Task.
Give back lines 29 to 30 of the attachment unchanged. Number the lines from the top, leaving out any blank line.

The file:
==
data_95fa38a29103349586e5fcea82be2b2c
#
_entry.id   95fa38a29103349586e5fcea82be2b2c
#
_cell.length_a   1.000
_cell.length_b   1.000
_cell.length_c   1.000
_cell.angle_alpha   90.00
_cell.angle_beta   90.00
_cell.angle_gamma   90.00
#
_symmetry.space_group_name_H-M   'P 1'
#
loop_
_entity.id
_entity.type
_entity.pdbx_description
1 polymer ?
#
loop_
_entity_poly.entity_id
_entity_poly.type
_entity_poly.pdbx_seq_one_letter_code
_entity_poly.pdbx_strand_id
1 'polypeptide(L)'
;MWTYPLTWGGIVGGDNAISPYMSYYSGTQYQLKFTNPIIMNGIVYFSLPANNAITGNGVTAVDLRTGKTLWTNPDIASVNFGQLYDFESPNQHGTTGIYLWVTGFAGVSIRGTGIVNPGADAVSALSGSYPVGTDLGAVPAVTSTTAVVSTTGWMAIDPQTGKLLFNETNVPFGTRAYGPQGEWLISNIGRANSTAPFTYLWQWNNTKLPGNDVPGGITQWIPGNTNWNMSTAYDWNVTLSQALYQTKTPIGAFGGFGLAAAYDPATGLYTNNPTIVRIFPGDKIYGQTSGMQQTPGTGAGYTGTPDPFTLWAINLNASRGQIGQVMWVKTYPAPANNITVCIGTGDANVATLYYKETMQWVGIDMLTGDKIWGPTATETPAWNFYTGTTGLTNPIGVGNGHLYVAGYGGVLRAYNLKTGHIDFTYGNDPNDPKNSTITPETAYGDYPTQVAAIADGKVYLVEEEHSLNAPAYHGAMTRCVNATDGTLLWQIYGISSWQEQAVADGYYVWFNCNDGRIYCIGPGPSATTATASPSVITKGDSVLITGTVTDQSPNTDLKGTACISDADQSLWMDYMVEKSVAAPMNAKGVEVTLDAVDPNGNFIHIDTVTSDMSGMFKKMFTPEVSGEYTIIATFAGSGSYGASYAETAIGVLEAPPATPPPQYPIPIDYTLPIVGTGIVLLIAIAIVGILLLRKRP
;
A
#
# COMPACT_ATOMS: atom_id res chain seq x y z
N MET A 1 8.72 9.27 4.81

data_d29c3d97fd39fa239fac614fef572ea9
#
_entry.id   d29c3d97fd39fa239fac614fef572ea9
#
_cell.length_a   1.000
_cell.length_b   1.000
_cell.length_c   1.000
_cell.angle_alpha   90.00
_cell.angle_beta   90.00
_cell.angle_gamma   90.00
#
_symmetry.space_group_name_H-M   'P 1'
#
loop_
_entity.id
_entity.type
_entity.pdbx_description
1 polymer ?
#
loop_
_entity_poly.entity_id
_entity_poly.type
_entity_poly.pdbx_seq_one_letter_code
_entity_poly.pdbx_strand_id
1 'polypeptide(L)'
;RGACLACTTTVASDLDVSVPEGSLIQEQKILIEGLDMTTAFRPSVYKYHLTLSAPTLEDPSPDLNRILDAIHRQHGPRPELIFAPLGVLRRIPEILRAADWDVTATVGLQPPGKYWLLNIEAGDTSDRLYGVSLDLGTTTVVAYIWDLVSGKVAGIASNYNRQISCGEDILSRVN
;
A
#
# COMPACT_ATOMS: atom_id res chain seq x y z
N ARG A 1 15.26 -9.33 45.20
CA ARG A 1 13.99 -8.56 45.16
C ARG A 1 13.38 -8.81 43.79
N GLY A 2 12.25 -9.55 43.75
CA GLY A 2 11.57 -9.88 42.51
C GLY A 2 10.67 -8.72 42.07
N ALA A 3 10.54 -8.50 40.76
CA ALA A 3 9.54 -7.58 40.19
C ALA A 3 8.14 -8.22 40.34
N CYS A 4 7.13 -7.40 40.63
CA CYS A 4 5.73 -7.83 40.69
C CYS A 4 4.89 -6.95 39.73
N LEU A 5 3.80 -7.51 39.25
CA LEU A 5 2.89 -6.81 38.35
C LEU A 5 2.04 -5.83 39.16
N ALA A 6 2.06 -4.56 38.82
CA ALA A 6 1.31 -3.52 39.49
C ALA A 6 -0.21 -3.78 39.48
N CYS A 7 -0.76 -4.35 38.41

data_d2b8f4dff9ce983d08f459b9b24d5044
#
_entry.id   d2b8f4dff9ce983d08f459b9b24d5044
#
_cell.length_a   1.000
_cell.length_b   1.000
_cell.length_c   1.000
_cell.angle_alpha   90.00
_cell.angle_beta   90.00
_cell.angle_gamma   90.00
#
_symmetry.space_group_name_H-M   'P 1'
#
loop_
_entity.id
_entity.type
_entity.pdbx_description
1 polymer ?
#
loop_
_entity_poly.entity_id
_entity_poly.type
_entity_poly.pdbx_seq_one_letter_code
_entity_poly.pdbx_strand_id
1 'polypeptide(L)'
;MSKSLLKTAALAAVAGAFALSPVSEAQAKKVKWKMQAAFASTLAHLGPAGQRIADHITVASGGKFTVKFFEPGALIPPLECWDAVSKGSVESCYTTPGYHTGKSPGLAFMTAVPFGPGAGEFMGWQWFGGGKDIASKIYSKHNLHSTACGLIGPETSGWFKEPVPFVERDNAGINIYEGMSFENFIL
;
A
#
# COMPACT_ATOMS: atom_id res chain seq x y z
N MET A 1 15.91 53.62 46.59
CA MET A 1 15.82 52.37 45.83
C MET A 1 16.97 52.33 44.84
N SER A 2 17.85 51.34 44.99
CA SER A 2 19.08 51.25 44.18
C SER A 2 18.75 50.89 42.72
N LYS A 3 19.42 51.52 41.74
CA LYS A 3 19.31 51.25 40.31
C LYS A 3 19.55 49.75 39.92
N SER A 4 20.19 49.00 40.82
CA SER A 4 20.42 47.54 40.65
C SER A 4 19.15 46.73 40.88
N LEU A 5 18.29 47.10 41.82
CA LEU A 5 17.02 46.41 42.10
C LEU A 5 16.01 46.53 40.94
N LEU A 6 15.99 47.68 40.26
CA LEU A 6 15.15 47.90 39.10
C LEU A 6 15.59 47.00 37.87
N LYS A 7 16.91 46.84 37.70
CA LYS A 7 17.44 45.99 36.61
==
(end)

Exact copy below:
#
# COMPACT_ATOMS: atom_id res chain seq x y z